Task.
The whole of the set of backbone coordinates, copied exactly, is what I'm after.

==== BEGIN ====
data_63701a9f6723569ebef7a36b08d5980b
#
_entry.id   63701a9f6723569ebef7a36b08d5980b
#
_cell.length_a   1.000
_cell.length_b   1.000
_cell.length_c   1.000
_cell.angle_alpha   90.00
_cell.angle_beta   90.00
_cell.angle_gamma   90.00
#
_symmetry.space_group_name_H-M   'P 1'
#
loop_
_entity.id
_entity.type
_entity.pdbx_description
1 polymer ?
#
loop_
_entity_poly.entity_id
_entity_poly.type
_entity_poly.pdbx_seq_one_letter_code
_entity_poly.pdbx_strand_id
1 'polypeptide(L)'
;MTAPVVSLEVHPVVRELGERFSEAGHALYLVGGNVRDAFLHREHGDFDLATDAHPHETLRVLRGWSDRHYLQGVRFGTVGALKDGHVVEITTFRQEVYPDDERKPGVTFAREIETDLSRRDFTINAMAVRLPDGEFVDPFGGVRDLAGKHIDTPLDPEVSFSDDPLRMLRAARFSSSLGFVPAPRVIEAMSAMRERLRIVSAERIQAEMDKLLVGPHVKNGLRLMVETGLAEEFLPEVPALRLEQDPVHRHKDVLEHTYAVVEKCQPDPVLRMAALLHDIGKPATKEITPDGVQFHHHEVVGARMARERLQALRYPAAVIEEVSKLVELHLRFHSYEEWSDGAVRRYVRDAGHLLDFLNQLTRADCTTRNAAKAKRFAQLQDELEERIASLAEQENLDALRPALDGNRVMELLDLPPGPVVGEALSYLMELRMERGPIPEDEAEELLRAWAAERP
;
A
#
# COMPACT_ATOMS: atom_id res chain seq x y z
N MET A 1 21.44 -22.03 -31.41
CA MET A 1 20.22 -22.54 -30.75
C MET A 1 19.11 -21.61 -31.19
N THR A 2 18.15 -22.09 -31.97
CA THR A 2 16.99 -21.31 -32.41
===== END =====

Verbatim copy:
data_63701a9f6723569ebef7a36b08d5980b
#
_entry.id   63701a9f6723569ebef7a36b08d5980b
#
_cell.length_a   1.000
_cell.length_b   1.000
_cell.length_c   1.000
_cell.angle_alpha   90.00
_cell.angle_beta   90.00
_cell.angle_gamma   90.00
#
_symmetry.space_group_name_H-M   'P 1'
#
loop_
_entity.id
_entity.type
_entity.pdbx_description
1 polymer ?
#
loop_
_entity_poly.entity_id
_entity_poly.type
_entity_poly.pdbx_seq_one_letter_code
_entity_poly.pdbx_strand_id
1 'polypeptide(L)'
;MTAPVVSLEVHPVVRELGERFSEAGHALYLVGGNVRDAFLHREHGDFDLATDAHPHETLRVLRGWSDRHYLQGVRFGTVGALKDGHVVEITTFRQEVYPDDERKPGVTFAREIETDLSRRDFTINAMAVRLPDGEFVDPFGGVRDLAGKHIDTPLDPEVSFSDDPLRMLRAARFSSSLGFVPAPRVIEAMSAMRERLRIVSAERIQAEMDKLLVGPHVKNGLRLMVETGLAEEFLPEVPALRLEQDPVHRHKDVLEHTYAVVEKCQPDPVLRMAALLHDIGKPATKEITPDGVQFHHHEVVGARMARERLQALRYPAAVIEEVSKLVELHLRFHSYEEWSDGAVRRYVRDAGHLLDFLNQLTRADCTTRNAAKAKRFAQLQDELEERIASLAEQENLDALRPALDGNRVMELLDLPPGPVVGEALSYLMELRMERGPIPEDEAEELLRAWAAERP
;
A
#
# COMPACT_ATOMS: atom_id res chain seq x y z
N MET A 1 21.44 -22.03 -31.41
CA MET A 1 20.22 -22.54 -30.75
C MET A 1 19.11 -21.61 -31.19
N THR A 2 18.15 -22.09 -31.97
CA THR A 2 16.99 -21.31 -32.41